A couple of days ago, a tweet said: ‘I live in an open space in a Delhi neighborhood, and for the past few days…I have started to notice black stains, ash on the clothes I hang out to dry. I didn’t know where it was coming from until I realized that I am barely a km from a crematorium.’
These words might have been spoken by a German in the 1940s — one who lived in the neighborhood of the Auschwitz concentration camp, infamous for its Nazi gas chambers.
The death toll, too, would justify the comparison. The national daily average is 3,500, half of it happening in Delhi, a state ruled by a populist Chief Minister who compulsively bemoans his lack of powers, but will not resign in protest, and a Central government led by The Beard, and his team members like Harsh Vardhan, the well-intentioned Health Minister who has so far shown no sign of comprehension of what a national medical emergency situation means. It is not because he is not intelligent — after all, he is a qualified doctor — but because Modi’s style of functioning limits initiatives unless they are his own.
The blame game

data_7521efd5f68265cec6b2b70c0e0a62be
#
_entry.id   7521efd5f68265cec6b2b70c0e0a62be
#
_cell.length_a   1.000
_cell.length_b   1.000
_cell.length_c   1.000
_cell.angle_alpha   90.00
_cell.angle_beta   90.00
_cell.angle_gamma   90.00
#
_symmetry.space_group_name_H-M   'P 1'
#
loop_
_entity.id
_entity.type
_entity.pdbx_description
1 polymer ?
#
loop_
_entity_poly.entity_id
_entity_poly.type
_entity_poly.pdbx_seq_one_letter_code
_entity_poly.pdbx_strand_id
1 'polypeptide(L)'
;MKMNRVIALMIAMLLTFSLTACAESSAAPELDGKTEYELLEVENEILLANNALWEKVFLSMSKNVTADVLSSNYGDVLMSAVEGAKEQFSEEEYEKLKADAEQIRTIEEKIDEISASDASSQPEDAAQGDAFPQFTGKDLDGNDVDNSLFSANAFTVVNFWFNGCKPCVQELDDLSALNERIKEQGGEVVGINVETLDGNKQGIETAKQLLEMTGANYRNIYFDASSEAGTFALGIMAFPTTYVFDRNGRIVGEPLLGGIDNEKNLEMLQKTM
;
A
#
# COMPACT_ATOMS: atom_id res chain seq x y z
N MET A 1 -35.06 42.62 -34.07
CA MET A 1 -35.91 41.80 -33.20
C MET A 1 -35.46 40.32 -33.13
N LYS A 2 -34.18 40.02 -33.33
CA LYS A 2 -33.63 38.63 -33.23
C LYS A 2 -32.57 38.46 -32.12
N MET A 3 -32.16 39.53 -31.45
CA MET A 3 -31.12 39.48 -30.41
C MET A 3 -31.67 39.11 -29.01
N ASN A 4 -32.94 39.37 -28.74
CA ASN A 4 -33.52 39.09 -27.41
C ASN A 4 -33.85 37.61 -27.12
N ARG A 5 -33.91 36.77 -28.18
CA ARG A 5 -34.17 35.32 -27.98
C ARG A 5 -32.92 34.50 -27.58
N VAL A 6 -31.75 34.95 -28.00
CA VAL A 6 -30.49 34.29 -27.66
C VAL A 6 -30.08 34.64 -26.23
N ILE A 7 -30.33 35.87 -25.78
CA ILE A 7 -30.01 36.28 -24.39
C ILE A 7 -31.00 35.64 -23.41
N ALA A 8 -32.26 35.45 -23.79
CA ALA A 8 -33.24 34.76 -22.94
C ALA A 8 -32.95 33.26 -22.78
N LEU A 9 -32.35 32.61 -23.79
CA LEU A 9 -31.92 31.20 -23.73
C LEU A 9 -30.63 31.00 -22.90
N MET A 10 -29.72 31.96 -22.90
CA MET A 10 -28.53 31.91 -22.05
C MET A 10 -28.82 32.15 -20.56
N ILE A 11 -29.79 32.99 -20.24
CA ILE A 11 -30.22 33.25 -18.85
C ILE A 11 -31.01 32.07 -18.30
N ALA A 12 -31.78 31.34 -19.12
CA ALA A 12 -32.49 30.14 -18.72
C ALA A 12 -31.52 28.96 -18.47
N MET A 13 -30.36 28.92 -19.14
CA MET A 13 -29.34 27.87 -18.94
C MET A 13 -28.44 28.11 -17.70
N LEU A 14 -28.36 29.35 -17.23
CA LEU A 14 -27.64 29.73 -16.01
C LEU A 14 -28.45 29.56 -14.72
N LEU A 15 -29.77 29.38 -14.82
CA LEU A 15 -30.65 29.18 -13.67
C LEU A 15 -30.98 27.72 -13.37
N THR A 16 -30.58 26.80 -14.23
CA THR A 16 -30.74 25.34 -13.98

It is of course easy to blame Modi for the COVID mess. But there is a valid reason for the liberals’ unwavering focus on him as the single biggest source of the current crisis: his pathological need to be at the centre of everything.
On Friday night, TV debates centered on the fight against the virus. For instance, on the Republic channel, unable to blame Nehru, Pakistan, or even China, BJP spokesperson (an MP from Uttar Pradesh and a former investment banker) Syed Zafar Islam repeatedly asserted, like an answering machine, that the Prime Minister ‘with all his resources’ was ‘personally’ leading the campaign, so he did not want to ‘jump the gun.’ This is probably the reason why we are in this mess. Forget jumping; the MP probably doesn’t have a gun.
Yes, the reason the spotlight is on the PM is that he wants it. Whether it is a new road, or a metro opening, or a toilet inauguration (another war-like situation that has not been quite defused despite the rigorousness of the campaign) Modi is quick to claim credit.
If he is not personally present, his photograph is sure to grace the occasion. In no photo opportunity does he like to see another man or beast in the same frame. His acceptance of himself as the sole arbiter of New India is absolute.
Who else would print his picture on Covid vaccination certificates when you are paying for it, and are not sure your lungs won’t collapse before you reach home?
Modi is so innocent in his delusion of indispensability and in his natural need to be present everywhere at the same time that nothing in the government agenda can take place without him at the very centre of it. Is it any wonder he takes no off? That old fear of the marginalised child: that something somewhere is always taking place without him.
Social media woes